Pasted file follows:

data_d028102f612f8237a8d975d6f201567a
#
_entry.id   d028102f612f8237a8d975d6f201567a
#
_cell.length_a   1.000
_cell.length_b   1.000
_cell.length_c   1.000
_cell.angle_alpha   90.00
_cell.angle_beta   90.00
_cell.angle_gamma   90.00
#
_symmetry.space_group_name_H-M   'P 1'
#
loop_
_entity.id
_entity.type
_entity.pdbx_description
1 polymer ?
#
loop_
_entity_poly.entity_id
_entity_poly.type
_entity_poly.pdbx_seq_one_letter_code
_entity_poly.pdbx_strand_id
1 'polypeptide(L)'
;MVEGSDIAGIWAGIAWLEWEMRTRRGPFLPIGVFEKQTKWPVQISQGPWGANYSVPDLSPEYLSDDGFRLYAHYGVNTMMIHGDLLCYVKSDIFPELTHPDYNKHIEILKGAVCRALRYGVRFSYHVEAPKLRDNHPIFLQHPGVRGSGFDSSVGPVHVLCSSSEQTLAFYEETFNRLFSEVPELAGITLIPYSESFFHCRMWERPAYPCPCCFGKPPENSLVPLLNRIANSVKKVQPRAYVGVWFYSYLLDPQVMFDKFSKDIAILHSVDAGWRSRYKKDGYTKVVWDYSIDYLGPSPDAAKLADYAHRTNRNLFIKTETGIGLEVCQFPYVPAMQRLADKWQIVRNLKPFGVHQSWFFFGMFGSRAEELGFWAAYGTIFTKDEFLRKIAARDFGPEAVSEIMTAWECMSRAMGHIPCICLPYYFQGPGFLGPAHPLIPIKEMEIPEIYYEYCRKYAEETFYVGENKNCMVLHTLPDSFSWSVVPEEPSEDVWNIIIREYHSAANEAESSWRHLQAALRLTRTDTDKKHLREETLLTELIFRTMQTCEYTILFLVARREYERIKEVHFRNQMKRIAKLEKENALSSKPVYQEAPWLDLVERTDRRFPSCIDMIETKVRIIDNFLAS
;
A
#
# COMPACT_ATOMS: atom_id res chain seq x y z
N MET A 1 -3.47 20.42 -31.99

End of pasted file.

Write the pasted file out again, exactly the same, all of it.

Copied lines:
data_d028102f612f8237a8d975d6f201567a
#
_entry.id   d028102f612f8237a8d975d6f201567a
#
_cell.length_a   1.000
_cell.length_b   1.000
_cell.length_c   1.000
_cell.angle_alpha   90.00
_cell.angle_beta   90.00
_cell.angle_gamma   90.00
#
_symmetry.space_group_name_H-M   'P 1'
#
loop_
_entity.id
_entity.type
_entity.pdbx_description
1 polymer ?
#
loop_
_entity_poly.entity_id
_entity_poly.type
_entity_poly.pdbx_seq_one_letter_code
_entity_poly.pdbx_strand_id
1 'polypeptide(L)'
;MVEGSDIAGIWAGIAWLEWEMRTRRGPFLPIGVFEKQTKWPVQISQGPWGANYSVPDLSPEYLSDDGFRLYAHYGVNTMMIHGDLLCYVKSDIFPELTHPDYNKHIEILKGAVCRALRYGVRFSYHVEAPKLRDNHPIFLQHPGVRGSGFDSSVGPVHVLCSSSEQTLAFYEETFNRLFSEVPELAGITLIPYSESFFHCRMWERPAYPCPCCFGKPPENSLVPLLNRIANSVKKVQPRAYVGVWFYSYLLDPQVMFDKFSKDIAILHSVDAGWRSRYKKDGYTKVVWDYSIDYLGPSPDAAKLADYAHRTNRNLFIKTETGIGLEVCQFPYVPAMQRLADKWQIVRNLKPFGVHQSWFFFGMFGSRAEELGFWAAYGTIFTKDEFLRKIAARDFGPEAVSEIMTAWECMSRAMGHIPCICLPYYFQGPGFLGPAHPLIPIKEMEIPEIYYEYCRKYAEETFYVGENKNCMVLHTLPDSFSWSVVPEEPSEDVWNIIIREYHSAANEAESSWRHLQAALRLTRTDTDKKHLREETLLTELIFRTMQTCEYTILFLVARREYERIKEVHFRNQMKRIAKLEKENALSSKPVYQEAPWLDLVERTDRRFPSCIDMIETKVRIIDNFLAS
;
A
#
# COMPACT_ATOMS: atom_id res chain seq x y z
N MET A 1 -3.47 20.42 -31.99